SEATTLE — The Seattle Seahawks delivered one of the surprises of the first round of the NFL draft by selecting Texas Tech linebacker Jordyn Brooks with the No. 27 pick Thursday night.
The shock was in Seattle’s decision to make a pick in the first round without making moves to acquire additional picks later in the draft. It’s the first time Seattle has used its original first-round pick since 2011, when it drafted offensive lineman James Carpenter with the No. 25 selection.
While defensive line was considered the top priority for the Seahawks, they instead went with a speedy linebacker who led Texas Tech in tackles in three of his four seasons in Lubbock. Brooks was a second-team AP All-American last season after posting 108 tackles and three sacks in just 11 starts. Brooks ran a 4.54 40-yard dash at the NFL combine.
Brooks said he wasn’t surprised to hear his named called in the first round, but was surprised that it was Seattle making the call.
“I hadn’t talked to them since the combine,” Brooks said.
The question will be his position in Seattle. The Seahawks are already set at middle linebacker with All-Pro Bobby Wagner. But veteran K.J. Wright is entering the final year of the two-year contract extension and Seattle’s other starter last season, Mychal Kendricks, suffered a serious knee injury late in the season.
Brooks said that during his first three years at Texas Tech he played a hybrid position that shifted against formations and he often found himself playing an outside linebacker spot in the Red Raiders defense. His senior season, Brooks played more of a traditional middle linebacker position.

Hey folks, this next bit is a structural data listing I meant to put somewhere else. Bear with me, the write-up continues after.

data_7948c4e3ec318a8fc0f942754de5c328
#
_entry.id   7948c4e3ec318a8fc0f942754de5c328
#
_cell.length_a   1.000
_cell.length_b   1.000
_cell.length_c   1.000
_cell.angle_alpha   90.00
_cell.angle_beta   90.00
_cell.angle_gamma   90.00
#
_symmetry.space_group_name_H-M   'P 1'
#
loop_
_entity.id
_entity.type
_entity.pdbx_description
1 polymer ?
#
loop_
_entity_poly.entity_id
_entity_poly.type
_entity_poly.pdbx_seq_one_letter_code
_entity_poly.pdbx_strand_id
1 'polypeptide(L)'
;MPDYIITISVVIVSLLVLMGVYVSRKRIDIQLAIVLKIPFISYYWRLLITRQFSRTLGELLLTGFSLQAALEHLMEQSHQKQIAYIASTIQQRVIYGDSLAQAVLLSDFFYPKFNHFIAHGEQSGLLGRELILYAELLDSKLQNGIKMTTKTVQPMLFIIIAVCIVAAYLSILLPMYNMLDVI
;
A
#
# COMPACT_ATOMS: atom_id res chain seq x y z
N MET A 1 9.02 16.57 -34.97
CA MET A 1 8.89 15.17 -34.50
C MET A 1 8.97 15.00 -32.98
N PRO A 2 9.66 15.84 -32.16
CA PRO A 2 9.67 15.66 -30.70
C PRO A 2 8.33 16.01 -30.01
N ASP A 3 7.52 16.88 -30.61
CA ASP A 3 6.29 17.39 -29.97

“I feel comfortable playing any position,” Brooks said.
Brooks was projected to be a second- or third-round selection and was slowed at times in college by shoulder problems. But his speed and experience playing both on and off the line of scrimmage with Texas Tech should give him an opportunity to contribute for Seattle right away.
Since picking Carpenter in 2011, the Seahawks bounced around the first round for a variety of reasons in the eight drafts that followed. The Seahawks moved back in 2012, 2014, and 2016-19 in order to add additional picks. In 2013 and 2015, Seattle’s first-round pick was part of a trade, one to acquire Percy Harvin, the other to get Jimmy Graham.
General manager John Schneider talked this week about the challenges of the remote draft and said it could make trades more cumbersome. Coupled with Green Bay’s deal with Miami one pick ahead of Seattle, the Seahawks’ best move became making an unexpected selection.